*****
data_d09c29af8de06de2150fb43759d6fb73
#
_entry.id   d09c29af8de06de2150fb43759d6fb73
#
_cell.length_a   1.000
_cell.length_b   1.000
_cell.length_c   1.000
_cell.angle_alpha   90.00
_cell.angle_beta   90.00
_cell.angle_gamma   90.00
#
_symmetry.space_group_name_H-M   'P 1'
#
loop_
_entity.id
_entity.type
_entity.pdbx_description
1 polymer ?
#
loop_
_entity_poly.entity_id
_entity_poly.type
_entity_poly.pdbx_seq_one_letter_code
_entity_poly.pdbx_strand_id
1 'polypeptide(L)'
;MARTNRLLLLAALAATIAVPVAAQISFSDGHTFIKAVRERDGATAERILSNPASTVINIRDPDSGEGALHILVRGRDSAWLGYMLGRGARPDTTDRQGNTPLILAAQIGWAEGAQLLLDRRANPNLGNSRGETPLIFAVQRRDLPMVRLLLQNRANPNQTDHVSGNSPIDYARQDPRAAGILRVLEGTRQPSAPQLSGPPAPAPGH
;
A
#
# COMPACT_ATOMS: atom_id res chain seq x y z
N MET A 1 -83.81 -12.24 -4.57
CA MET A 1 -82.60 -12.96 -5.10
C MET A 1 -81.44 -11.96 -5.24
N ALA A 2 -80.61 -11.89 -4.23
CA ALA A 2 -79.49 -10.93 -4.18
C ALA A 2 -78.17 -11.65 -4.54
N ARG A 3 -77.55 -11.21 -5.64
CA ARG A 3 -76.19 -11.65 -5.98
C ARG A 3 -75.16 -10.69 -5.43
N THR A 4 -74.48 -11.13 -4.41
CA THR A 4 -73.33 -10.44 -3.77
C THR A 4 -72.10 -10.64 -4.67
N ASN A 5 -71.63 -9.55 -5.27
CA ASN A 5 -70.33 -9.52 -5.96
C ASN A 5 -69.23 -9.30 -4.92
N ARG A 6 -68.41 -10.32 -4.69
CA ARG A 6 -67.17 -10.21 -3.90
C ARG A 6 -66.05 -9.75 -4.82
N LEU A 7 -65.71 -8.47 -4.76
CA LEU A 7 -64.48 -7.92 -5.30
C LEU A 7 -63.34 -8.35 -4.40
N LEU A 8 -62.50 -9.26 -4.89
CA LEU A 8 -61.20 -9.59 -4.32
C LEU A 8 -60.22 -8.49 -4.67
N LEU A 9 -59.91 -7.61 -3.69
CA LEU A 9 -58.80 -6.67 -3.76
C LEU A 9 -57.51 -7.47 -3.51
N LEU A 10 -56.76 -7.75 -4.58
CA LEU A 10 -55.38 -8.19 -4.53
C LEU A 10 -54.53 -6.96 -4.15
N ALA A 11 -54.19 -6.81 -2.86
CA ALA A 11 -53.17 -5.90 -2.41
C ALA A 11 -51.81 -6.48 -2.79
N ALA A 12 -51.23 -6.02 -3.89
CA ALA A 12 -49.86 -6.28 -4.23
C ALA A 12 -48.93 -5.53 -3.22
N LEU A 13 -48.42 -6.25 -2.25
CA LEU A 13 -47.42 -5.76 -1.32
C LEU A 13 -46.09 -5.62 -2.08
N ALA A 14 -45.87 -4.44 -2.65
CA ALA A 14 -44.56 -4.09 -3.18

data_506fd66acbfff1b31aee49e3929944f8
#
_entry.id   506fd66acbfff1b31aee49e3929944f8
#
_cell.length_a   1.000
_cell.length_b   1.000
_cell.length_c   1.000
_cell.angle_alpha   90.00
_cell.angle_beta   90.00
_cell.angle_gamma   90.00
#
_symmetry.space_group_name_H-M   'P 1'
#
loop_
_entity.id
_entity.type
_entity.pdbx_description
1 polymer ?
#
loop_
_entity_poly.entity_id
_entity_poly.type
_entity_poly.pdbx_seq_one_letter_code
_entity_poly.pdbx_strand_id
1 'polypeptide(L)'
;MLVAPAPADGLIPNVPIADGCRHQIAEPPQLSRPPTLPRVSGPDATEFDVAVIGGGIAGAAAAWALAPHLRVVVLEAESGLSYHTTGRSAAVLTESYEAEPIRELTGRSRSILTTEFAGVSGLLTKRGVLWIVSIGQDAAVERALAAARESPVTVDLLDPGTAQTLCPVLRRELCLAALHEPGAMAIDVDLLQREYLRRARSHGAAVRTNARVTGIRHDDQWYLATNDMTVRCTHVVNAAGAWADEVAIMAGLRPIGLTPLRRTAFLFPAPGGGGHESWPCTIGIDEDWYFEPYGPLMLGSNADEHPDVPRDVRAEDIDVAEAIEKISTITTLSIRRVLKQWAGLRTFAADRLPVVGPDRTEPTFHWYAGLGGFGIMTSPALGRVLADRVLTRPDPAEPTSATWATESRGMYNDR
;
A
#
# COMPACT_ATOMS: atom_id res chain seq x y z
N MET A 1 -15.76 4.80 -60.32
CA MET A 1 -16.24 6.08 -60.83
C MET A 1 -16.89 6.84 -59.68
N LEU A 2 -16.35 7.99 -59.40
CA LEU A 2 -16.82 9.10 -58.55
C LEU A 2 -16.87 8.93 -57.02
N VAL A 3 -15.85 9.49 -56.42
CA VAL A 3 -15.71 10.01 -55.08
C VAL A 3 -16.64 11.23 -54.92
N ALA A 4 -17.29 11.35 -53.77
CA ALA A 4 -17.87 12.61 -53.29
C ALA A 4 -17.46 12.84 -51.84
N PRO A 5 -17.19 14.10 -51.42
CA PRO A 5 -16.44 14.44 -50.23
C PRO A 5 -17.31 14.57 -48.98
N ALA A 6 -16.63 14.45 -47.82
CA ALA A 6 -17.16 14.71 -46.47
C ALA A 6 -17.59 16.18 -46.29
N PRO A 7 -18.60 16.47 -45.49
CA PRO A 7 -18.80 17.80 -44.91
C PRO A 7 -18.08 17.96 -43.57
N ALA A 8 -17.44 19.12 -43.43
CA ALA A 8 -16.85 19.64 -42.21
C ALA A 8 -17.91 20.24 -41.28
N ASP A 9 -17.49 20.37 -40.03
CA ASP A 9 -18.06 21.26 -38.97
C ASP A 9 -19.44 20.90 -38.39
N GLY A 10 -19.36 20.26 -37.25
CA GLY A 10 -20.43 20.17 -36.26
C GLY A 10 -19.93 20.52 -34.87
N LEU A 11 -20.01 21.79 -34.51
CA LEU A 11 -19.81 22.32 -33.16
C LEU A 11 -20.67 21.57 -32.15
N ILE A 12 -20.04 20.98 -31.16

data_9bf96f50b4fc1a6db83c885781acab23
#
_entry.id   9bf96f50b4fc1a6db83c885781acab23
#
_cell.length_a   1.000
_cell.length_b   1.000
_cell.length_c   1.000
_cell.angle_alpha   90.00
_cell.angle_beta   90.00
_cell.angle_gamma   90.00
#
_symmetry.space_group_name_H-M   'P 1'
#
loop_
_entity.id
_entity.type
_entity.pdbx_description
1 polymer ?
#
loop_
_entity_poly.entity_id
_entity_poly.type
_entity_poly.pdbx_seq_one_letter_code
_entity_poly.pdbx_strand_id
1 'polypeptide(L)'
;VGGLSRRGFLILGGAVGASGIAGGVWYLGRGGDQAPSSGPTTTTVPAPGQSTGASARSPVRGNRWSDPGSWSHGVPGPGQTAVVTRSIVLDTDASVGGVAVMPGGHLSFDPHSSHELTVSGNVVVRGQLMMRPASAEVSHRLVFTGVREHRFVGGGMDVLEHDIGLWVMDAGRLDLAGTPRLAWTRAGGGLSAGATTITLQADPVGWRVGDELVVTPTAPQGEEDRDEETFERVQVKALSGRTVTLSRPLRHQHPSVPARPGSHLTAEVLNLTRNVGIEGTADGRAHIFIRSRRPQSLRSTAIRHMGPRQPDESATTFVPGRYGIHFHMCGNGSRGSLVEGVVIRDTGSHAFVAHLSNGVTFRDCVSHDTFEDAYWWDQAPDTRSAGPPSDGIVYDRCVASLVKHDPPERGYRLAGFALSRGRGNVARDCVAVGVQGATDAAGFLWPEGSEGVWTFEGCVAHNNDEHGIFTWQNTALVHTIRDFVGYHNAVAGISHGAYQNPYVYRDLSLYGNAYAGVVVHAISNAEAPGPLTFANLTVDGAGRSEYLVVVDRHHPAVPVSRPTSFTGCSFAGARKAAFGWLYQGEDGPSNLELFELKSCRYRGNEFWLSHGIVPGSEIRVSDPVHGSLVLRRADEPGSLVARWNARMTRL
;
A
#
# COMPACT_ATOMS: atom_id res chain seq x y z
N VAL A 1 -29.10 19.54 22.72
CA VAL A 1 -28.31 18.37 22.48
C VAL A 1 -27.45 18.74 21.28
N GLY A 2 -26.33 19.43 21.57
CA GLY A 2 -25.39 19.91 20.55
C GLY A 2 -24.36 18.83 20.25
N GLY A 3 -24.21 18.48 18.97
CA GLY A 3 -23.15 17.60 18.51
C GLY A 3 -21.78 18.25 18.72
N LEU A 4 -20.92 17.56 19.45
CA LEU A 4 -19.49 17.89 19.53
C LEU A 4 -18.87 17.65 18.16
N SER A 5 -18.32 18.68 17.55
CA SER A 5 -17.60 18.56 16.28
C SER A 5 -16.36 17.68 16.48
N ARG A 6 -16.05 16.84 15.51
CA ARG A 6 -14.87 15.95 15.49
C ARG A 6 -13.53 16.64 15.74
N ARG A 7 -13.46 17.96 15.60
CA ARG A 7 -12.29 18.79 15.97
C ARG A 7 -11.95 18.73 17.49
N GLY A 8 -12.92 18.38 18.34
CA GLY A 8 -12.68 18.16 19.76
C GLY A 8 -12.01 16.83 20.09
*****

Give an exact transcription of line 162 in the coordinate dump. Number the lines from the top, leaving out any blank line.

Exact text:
;